Once you’ve completed ethnographic research, the next step is iteration—repeating the process until you’ve uncovered all of the valuable insights within your target audience’s behaviour patterns around your product or service. This will give you insights into how people use it now, how they want it to be used in the future, what needs improvement, and why those improvements are needed (or not needed).
Finally, once these insights have been uncovered according to user feedback, it’s time for documentation, design, implementation, testing and deployment!
One of the most important things you can do when running enterprise user research is to treat your users as experts. This means that you should not just ask them questions but give them the freedom to be creative and think about what they’re doing and why they’re doing it. You should also ask them about their needs, preferences, behaviours, and attitudes.
To do this, you’ll want to use direct data collection techniques such as interviews and surveys. These will help you uncover users’ motivations, behaviours, and attitudes so that you can make informed decisions about how best to market your products or services.
This approach also has another benefit: it ensures that your company can create products that meet users’ needs rather than creating products based on assumptions about those needs.
User research is a crucial part of UX design, but it can also be one of the most time-consuming and difficult parts of the process. It is important to not only understand what user research entails but also how to conduct it in a way that yields actionable results.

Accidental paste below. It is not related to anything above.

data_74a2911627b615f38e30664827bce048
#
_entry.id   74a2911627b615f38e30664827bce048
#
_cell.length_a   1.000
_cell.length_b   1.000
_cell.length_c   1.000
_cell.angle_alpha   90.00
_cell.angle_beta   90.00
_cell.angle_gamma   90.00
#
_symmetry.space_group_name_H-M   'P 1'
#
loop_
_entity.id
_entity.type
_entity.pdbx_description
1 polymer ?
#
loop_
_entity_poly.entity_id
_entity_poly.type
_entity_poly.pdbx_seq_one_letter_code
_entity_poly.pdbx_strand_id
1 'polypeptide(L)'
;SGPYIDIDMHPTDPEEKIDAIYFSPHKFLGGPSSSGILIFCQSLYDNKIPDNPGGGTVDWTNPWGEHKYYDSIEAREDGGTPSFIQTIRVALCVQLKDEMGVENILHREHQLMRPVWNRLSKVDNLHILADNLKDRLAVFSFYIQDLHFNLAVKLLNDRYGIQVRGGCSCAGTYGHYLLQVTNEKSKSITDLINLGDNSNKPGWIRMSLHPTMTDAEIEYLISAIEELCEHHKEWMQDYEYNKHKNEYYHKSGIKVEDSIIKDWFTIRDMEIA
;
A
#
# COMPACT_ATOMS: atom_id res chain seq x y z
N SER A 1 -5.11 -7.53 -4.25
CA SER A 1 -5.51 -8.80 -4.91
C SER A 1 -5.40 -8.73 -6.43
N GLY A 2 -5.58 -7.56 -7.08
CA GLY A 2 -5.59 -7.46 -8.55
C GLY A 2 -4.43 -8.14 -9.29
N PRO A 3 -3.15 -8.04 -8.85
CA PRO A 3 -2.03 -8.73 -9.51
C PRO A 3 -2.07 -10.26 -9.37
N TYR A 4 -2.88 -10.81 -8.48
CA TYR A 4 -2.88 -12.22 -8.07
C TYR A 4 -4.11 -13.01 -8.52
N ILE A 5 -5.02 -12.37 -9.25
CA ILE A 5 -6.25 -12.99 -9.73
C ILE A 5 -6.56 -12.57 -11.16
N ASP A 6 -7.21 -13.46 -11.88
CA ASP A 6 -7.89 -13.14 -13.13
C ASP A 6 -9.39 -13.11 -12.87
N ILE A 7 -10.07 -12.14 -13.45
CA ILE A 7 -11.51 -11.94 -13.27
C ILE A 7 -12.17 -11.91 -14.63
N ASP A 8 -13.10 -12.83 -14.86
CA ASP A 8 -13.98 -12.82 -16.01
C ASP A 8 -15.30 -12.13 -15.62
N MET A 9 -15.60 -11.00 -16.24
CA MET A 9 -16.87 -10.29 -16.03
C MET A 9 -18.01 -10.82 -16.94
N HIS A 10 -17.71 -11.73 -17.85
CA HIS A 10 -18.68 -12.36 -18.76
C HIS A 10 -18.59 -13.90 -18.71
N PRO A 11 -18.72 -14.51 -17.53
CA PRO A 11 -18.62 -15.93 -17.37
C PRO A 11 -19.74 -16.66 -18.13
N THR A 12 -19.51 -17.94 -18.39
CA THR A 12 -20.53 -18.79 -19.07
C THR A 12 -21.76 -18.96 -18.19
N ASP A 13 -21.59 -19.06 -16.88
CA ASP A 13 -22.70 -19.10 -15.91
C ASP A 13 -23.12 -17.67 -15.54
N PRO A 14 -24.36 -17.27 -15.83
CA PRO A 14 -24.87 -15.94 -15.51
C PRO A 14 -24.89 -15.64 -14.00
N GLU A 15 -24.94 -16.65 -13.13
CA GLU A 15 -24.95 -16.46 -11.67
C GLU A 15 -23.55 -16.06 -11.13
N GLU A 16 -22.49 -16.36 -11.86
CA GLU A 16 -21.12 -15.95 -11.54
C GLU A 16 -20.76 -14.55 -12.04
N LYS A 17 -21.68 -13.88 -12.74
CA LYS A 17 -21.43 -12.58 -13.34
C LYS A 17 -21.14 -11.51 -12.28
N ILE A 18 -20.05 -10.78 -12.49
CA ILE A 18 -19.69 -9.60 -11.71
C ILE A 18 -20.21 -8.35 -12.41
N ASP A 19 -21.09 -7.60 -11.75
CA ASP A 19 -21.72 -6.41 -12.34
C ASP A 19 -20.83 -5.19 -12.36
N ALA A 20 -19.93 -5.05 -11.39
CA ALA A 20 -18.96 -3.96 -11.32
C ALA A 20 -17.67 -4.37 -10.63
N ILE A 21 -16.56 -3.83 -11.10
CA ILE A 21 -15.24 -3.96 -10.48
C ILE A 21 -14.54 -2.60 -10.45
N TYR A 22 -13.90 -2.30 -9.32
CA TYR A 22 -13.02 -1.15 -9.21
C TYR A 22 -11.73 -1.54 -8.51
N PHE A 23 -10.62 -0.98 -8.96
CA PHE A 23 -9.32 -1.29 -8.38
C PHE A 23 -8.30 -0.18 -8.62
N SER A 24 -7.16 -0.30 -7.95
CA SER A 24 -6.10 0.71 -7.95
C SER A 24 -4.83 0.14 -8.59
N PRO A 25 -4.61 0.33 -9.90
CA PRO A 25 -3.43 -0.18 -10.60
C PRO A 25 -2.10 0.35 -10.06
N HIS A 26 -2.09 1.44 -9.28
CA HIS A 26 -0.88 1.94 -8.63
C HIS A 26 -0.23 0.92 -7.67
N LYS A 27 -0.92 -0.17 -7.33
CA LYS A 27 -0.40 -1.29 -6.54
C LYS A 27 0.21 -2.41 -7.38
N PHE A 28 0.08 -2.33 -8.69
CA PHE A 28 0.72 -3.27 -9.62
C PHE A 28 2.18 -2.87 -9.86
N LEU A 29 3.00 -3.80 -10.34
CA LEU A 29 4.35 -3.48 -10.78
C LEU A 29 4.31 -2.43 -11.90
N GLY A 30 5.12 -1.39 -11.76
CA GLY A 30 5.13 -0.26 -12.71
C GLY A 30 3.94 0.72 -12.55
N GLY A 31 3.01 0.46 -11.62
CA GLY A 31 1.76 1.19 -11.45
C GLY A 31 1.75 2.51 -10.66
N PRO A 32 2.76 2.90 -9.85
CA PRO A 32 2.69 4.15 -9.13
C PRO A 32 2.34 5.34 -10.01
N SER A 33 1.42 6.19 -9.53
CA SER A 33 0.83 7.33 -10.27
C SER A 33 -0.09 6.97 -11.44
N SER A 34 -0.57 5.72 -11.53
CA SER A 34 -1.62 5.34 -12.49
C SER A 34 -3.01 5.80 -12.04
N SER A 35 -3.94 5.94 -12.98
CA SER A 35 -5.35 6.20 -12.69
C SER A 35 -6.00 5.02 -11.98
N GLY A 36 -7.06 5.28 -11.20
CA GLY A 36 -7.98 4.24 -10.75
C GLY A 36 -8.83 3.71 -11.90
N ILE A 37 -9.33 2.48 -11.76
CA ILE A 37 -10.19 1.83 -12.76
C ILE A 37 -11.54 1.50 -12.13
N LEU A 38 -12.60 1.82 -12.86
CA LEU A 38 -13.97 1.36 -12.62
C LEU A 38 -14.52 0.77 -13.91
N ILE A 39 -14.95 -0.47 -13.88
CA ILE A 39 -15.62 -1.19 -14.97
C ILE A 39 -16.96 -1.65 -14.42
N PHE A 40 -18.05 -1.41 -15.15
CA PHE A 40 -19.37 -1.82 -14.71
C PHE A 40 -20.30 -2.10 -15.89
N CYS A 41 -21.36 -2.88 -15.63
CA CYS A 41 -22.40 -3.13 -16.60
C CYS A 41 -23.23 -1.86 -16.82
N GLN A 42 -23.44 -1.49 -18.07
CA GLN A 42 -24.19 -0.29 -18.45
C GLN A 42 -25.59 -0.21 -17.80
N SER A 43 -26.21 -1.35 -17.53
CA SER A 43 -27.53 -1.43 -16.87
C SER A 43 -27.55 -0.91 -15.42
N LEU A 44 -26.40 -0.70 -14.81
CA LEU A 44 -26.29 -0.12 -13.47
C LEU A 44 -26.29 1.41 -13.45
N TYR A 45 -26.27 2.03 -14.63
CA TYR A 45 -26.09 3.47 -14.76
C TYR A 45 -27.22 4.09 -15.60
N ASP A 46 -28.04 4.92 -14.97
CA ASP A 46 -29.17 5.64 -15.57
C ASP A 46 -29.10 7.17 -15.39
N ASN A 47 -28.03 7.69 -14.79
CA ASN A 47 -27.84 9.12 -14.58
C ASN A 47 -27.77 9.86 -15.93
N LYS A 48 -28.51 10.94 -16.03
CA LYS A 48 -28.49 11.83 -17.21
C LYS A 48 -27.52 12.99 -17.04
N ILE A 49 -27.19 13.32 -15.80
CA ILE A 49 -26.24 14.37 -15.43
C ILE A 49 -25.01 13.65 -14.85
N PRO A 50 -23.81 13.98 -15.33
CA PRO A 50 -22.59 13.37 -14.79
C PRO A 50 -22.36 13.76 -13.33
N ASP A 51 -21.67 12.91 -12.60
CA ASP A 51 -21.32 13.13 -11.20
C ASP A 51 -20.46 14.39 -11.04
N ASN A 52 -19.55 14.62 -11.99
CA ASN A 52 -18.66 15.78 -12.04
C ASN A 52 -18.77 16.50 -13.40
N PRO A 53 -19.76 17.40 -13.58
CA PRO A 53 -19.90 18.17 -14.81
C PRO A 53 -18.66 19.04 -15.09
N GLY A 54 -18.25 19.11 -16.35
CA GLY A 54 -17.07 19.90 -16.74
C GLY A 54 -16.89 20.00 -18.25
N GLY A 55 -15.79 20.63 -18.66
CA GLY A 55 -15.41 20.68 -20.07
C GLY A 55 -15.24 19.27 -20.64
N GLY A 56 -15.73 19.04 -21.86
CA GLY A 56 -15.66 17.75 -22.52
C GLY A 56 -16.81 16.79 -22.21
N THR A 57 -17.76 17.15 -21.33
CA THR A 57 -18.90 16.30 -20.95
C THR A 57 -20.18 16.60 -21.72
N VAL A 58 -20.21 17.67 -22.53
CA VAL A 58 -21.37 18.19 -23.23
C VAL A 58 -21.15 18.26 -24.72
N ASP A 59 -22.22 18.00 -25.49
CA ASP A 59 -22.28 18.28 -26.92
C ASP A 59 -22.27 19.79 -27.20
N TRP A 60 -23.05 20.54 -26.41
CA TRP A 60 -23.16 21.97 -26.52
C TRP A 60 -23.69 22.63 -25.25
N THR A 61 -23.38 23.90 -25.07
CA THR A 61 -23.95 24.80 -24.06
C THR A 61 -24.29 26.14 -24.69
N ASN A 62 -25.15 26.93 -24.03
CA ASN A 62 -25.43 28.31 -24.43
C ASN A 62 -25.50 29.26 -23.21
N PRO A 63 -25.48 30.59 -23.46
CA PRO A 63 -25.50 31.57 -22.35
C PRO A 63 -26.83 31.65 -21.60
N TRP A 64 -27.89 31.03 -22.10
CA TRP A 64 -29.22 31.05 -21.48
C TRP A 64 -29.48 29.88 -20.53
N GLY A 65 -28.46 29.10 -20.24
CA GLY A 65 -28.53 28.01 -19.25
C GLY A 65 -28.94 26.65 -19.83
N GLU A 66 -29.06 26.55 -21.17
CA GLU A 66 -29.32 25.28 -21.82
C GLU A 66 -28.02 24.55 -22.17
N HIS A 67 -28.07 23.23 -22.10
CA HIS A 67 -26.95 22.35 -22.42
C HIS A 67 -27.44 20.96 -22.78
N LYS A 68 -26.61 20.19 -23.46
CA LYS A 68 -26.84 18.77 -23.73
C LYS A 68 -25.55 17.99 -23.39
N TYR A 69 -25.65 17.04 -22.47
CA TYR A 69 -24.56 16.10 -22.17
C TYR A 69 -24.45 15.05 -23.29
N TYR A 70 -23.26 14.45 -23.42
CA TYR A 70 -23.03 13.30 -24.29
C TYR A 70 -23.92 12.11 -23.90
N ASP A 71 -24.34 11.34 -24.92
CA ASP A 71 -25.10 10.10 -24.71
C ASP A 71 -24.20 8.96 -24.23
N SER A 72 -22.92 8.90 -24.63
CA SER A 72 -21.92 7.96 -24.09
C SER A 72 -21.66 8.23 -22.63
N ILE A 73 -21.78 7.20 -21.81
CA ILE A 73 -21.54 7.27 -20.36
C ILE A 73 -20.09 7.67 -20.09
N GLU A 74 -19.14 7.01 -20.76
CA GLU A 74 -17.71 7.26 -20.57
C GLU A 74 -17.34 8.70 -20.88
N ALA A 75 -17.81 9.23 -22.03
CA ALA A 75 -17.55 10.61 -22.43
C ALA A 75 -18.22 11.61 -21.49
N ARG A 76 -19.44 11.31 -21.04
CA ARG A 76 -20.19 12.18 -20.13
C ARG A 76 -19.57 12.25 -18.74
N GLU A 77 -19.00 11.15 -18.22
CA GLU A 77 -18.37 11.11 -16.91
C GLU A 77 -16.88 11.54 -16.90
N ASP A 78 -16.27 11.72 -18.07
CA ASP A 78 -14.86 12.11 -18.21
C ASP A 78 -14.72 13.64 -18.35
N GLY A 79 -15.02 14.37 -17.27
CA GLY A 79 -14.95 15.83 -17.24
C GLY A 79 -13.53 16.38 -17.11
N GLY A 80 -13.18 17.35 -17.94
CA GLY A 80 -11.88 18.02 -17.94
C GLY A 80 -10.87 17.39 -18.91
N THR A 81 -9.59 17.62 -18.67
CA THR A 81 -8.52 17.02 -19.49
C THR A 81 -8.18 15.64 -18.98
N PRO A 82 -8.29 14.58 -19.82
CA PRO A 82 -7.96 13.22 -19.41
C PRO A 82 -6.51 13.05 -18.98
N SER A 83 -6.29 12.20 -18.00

Continue reading to get a list of steps that will help you conduct enterprise user research that will yield actionable insights and data to inform your design decisions.
Conducting enterprise user research is a complex process requiring much planning and testing.
The following are steps to help you get started with your enterprise user research:
Creating a user research plan is one of the most critical steps in conducting enterprise user research. A good user research plan should be clear and concise, with each step clearly outlined. The goal is to ensure no ambiguity about what you’re doing and why, so your team can follow through on the plan without difficulty.
Start by creating an outline for your user research plan. Use bullet points for each section of your outline, then expand on those bullet points with more detail when necessary.
To help you get started, here are some topics to consider including in your outline:
The first step in conducting user research is to establish the background of the research. This should include a description of the problem you are solving and an explanation of what you are trying to accomplish with your research plan.
The second step is to describe how you will conduct your research, including who will be involved and how long it will take. You should also include details about how many users you plan to interview, what job roles they are into, and any other relevant information to your situation.
The third step is to write down your goals for the research project so that everyone involved understands why they’re doing it in the first place. You’ll want to make sure these goals are specific enough so that there’s no room for ambiguity later on when things start getting hairy (or smooth sailing).
Finally, it’s essential for everyone involved in this project to understand what success looks like for them and the company so that everyone can work toward those same outcomes together. The outcomes section can include a list of recommendations like product recommendations or product marketing recommendations.